4 Min Read
* Net lending to all business down 3.9 bln stg
* Net lending to small businesses down 0.4 bln stg
* Biggest overall declines at state-backed Lloyds and RBS
* Lloyds was highest net lender to small businesses
* Funding Circle founder says scheme is failing businesses (Adds Funding Circle comments, bank-by-bank data)
By Matt Scuffham
LONDON, Aug 28 (Reuters) - Britain's much-heralded scheme to encourage banks to make more credit available to households and businesses failed to boost lending in the second quarter, data showed, as banks focused on meeting tougher capital demands from regulators.
The Bank of England launched its Funding for Lending Scheme (FLS) in August 2012 as a key part of government efforts to stimulate the economy, with banks having since drawn down a total of 45.7 billion pounds ($75.8 billion) of funding.
The scheme was tweaked last November to end incentives for mortgage lending with the intention of persuading banks to focus on businesses, but data from the Bank of England on Thursday showed that net lending to businesses fell by 3.9 billion pounds in the second quarter of this year, widening from a 2.7 billion pounds drop in the first quarter..
Lending to small businesses fell by 400 million pounds, though that was an improvement on a decline of 719 million in the first quarter.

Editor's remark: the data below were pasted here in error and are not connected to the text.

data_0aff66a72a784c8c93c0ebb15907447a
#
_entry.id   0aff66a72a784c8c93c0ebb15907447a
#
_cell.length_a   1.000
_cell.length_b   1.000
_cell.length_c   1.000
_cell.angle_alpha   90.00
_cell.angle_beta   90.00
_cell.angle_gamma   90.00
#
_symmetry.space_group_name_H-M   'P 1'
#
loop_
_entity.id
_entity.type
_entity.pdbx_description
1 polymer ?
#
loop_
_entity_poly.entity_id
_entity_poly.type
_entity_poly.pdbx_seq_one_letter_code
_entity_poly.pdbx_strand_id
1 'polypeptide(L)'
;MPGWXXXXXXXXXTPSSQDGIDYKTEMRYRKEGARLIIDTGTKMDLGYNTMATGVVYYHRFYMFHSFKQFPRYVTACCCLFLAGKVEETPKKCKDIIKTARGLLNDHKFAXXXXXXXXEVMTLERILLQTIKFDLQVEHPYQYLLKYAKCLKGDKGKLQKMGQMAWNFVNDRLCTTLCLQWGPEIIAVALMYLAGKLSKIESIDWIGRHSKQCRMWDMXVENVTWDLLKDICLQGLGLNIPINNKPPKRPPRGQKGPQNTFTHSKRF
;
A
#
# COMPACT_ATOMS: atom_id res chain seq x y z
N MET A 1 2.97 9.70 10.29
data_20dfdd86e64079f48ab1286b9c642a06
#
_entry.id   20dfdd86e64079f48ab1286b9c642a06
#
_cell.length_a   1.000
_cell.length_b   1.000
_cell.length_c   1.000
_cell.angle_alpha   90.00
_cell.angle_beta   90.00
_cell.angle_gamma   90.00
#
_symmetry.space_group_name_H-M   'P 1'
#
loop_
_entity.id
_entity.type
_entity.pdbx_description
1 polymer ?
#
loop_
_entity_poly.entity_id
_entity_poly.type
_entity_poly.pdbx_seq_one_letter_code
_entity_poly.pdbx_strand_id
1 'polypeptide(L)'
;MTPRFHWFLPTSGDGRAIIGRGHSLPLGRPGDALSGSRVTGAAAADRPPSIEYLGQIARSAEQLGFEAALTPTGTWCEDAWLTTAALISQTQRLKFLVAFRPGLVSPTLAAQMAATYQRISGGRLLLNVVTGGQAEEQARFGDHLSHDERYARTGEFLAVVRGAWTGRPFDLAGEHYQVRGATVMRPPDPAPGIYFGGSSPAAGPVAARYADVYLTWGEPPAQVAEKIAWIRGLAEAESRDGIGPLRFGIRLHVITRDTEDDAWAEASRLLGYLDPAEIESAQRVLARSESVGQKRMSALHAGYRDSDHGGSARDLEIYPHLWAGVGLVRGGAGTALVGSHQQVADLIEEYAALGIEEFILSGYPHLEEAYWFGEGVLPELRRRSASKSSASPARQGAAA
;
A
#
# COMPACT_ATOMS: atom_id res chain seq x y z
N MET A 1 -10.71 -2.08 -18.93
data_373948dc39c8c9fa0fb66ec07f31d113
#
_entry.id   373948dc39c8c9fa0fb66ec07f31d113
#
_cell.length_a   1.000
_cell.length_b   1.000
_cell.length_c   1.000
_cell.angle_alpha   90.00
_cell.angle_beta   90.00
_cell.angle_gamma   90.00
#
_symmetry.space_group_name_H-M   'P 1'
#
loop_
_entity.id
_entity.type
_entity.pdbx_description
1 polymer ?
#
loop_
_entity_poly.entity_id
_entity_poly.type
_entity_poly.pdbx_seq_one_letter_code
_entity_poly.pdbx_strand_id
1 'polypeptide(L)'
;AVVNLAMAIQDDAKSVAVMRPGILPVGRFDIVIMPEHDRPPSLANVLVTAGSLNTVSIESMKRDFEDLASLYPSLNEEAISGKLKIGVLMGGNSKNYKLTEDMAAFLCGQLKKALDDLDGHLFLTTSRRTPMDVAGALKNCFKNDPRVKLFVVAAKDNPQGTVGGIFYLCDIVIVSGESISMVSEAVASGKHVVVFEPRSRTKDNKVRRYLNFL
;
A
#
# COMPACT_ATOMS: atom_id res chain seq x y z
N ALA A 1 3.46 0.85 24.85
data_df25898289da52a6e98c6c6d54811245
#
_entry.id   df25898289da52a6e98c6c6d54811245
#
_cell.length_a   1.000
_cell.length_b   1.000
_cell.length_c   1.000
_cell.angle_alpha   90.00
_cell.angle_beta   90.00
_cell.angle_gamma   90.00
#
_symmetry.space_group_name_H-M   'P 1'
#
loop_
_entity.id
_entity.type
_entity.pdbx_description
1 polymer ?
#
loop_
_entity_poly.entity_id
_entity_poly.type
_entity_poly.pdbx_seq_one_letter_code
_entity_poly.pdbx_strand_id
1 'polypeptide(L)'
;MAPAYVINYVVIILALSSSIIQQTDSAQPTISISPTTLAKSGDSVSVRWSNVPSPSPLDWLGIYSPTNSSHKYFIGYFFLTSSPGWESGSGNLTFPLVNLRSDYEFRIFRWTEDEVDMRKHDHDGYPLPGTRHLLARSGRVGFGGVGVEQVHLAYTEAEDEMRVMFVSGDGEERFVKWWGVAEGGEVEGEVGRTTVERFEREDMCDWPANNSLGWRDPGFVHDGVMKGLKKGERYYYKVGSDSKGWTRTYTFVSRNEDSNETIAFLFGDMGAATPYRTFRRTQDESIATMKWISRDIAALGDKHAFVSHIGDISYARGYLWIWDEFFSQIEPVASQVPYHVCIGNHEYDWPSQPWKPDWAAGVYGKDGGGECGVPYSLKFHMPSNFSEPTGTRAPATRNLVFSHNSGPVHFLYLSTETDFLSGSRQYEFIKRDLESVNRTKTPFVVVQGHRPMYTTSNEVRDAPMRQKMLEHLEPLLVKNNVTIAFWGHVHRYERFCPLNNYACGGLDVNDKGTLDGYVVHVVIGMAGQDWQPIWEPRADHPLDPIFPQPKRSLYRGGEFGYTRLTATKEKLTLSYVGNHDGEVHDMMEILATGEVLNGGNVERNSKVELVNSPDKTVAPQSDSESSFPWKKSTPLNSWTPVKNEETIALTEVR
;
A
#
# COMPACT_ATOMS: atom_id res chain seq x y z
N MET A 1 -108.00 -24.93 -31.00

Britain's biggest banks have cut back on lending and shed assets to meet tough rules on capital that were imposed by regulators to prevent a repeat of the 2008 financial crisis. Banks have also pointed to a lack of demand from borrowers.
"Funding for Lending is failing to help the thousands of British businesses that need finance but can't access it," said James Meekings, co-founder of Funding Circle, one of Britain's biggest online lending platforms.
"Instead, alternative sources of finance, like peer-to-peer lending, are proving to be a better way for the Government to get finance through to British businesses," Meekings added.
Fewer smaller businesses in Britain are using traditional forms of bank financing, such as overdrafts, loans and credit cards, a survey showed on Thursday.
The data showed that the biggest declines in lending came at state-backed Lloyds Banking Group and Royal Bank of Scotland, where net lending contracted by 2.1 billion pounds and 1.5 billion pounds respectively.
The decline at Lloyds was driven by a 2.45 billion pound drop in lending to large companies. Lending to small businesses rose by 384 million pounds, making it the scheme's biggest provider of credit to small businesses.
RBS, which is majority owned by the British government, cut lending to big business by 1.13 billion pounds and to small businesses by 360 million pounds.
The biggest rise in net lending came at Santander UK , which lent 254 million pounds to businesses, including an increase of 99 million pounds for small businesses. The next-highest lender was new bank Aldermore, with net lending totalling 118 million pounds.
South Africa's Investec Bank increased net lending by 96 million pounds with a 136 million pound increase in small business lending offsetting a 40 million pound fall in lending to large companies.
The update covers the first full quarter since the changes to the scheme took effect in February. ($1 = 0.6026 British Pounds) (Editing by Keith Weir and David Goodman)